Jonah is not willing to see God’s bigger plan. Jonah is being invited to step into a story that is much broader, that’s more risky, it’s way bigger than anything he ever signed up for. Jonah has a vision of what his life is about and he’s limited it to what works for him and what doesn’t. You see folks this is where Godly obedience kicks in for all of us. God has a plan for each one of us, as to how we partner within him in his mission to rescue lost souls, but we have a competing vision of what our lives are all about. That’s how we operate. And so we often pursue after it rather than acknowledge what God has planned. We have a competing vision, but you see Jesus comes along and says “Follow me.” In your mind there’s a whole bunch of things that you’re doing that you think is life but actually it’s not true life at all. It’s competing visions of life, and when God calls His people, the first thing that we’re confronted with is this –  am I going to settle for the path of life that I’m on and what I call life, or am I going to entertain this new invitation to follow the Way, the Truth, and the Life?

You know it’s very easy to train our minds into a pattern each and every week in which Church plays an important part in the weekly rhythm but that’s all. And into this Jesus comes and calls us to follow him, to grow in him, to disrupt our daily pattern. And our response is to either ignore and keep doing what we always do, or we try to escape – maybe going AWOL for a few weeks until things calm down again.

You see folks, when we come to Jesus, there’s a death that has to take place. And it’s a death to our vision of the good life, our vision of what we think our life is about. You see when we talk about Good News, we are not talking about the next job opportunity, or that everything is in place for your pension or investments. No the good news is that only in Jesus do we receive abundant life. An abundant life in Jesus, knowing God’s will for my life is so rooted in His love for me, so much so that I realise that all his wishes are good things for me, and that when He tells me to stop, and turn around, and come His way, He only has my best in mind. The question is are we willing to listen and respond, or are we like Jonah on the ship heading in the opposite direction, below deck, fast asleep hoping to remain hidden from God?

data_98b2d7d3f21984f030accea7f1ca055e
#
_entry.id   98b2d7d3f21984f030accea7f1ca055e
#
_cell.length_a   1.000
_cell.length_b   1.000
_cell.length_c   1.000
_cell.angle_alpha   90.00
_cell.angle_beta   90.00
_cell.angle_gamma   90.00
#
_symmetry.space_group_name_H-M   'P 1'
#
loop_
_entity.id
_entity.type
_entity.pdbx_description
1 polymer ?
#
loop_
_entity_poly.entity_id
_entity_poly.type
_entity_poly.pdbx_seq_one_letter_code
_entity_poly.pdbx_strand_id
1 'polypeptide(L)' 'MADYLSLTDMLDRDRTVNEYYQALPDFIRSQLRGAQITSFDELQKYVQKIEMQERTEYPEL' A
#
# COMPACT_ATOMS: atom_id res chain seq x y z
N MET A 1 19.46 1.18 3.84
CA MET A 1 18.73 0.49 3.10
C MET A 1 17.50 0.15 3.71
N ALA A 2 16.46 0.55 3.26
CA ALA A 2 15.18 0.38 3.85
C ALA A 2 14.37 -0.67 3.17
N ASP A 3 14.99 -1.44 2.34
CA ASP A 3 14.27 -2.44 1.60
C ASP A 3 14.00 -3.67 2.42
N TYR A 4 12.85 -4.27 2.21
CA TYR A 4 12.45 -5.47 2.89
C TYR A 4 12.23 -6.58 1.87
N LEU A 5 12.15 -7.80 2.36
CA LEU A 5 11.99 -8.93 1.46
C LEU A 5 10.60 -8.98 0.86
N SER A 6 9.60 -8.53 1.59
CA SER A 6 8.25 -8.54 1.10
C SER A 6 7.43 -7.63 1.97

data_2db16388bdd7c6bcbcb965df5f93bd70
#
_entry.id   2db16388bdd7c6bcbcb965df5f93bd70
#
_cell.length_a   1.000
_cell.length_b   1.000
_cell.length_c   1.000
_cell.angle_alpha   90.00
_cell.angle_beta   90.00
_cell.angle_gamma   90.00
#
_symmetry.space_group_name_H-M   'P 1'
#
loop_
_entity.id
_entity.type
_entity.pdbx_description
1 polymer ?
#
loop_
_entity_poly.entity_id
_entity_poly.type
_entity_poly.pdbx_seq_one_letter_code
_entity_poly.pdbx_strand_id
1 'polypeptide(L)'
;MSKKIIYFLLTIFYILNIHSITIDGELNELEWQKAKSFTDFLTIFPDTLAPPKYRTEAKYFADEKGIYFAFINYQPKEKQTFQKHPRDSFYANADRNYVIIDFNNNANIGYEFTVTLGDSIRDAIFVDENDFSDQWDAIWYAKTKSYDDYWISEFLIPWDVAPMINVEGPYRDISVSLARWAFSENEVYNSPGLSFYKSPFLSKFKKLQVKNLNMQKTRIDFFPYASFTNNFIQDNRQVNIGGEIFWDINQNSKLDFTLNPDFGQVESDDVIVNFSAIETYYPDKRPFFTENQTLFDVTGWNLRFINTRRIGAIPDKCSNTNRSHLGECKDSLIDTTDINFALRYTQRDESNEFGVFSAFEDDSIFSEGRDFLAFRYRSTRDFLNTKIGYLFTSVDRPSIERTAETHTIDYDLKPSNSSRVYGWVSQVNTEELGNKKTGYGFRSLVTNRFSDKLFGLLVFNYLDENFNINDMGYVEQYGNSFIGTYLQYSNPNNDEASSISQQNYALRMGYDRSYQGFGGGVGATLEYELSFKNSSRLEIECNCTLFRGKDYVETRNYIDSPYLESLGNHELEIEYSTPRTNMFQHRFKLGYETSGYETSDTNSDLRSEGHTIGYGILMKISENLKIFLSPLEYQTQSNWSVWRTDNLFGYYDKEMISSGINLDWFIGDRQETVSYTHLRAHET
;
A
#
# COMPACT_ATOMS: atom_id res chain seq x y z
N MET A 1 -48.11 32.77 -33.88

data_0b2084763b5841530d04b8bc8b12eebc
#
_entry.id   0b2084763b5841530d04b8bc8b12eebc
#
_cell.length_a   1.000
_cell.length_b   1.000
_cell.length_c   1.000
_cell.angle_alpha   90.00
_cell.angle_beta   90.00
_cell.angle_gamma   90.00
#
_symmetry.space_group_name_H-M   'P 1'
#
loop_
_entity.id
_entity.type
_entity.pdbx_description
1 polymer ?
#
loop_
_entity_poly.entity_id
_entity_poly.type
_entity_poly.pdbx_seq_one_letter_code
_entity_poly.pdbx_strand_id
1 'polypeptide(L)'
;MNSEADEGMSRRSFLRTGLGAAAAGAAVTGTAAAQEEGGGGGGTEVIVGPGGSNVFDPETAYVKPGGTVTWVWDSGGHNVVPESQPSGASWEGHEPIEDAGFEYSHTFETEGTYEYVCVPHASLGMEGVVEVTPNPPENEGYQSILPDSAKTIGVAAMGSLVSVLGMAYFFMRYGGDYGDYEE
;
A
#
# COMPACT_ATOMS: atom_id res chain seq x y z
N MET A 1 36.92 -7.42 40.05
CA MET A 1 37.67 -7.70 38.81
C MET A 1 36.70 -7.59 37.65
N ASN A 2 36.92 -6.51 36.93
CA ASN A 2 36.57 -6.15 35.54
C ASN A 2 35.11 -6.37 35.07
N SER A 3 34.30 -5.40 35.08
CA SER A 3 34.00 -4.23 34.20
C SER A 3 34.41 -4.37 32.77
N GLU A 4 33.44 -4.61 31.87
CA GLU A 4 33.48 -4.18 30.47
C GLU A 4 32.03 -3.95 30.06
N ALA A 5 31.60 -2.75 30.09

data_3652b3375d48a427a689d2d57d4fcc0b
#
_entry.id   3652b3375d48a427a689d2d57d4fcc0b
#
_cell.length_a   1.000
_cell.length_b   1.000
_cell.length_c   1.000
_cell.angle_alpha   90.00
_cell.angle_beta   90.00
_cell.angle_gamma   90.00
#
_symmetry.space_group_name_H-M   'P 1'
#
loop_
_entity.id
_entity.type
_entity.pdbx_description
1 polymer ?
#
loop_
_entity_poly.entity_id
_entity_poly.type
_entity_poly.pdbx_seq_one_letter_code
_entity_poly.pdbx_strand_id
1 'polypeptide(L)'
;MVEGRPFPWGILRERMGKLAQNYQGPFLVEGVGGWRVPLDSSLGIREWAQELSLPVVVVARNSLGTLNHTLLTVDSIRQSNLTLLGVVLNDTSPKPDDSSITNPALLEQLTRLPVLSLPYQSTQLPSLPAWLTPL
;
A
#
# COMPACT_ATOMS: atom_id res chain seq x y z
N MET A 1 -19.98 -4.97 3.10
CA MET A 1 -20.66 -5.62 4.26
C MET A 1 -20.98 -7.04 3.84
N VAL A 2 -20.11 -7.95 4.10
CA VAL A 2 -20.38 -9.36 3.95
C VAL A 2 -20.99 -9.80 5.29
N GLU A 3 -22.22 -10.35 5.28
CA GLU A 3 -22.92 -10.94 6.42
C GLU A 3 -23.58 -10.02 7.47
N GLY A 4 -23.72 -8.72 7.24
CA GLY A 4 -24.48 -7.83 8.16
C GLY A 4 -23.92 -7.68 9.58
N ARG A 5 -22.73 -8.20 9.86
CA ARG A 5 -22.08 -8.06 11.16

This morning one of the announcements or invitations that we are making is for people whether young or old to consider exploring what in Church call Confirmation – but a better term for it is ‘Exploring Faith’. And I know that many people were confirmed at an earlier age, but I wonder for how many people was your Confirmation a life changing moment in surrendering your life – all the things you hold precious – your family, your children, their futures, your future, your health, your wealth, your happiness – and giving it all over to God, or was Confirmation something that you did because your parents made you and in some way that’s the golden ticket for heaven. You see becoming a Christian involves letting my vision of what my life is about and letting it die. It’s the fact that I’m now a co-worker in the Mission of Jesus who’s at work in the world and who invites me to become a part of it. And so, could it be that your vision of what your life is all about is just too small, and Jesus is inviting you to something different. I’d encourage you this morning that if you’d like to explore the Christian faith fully, then get in touch with me.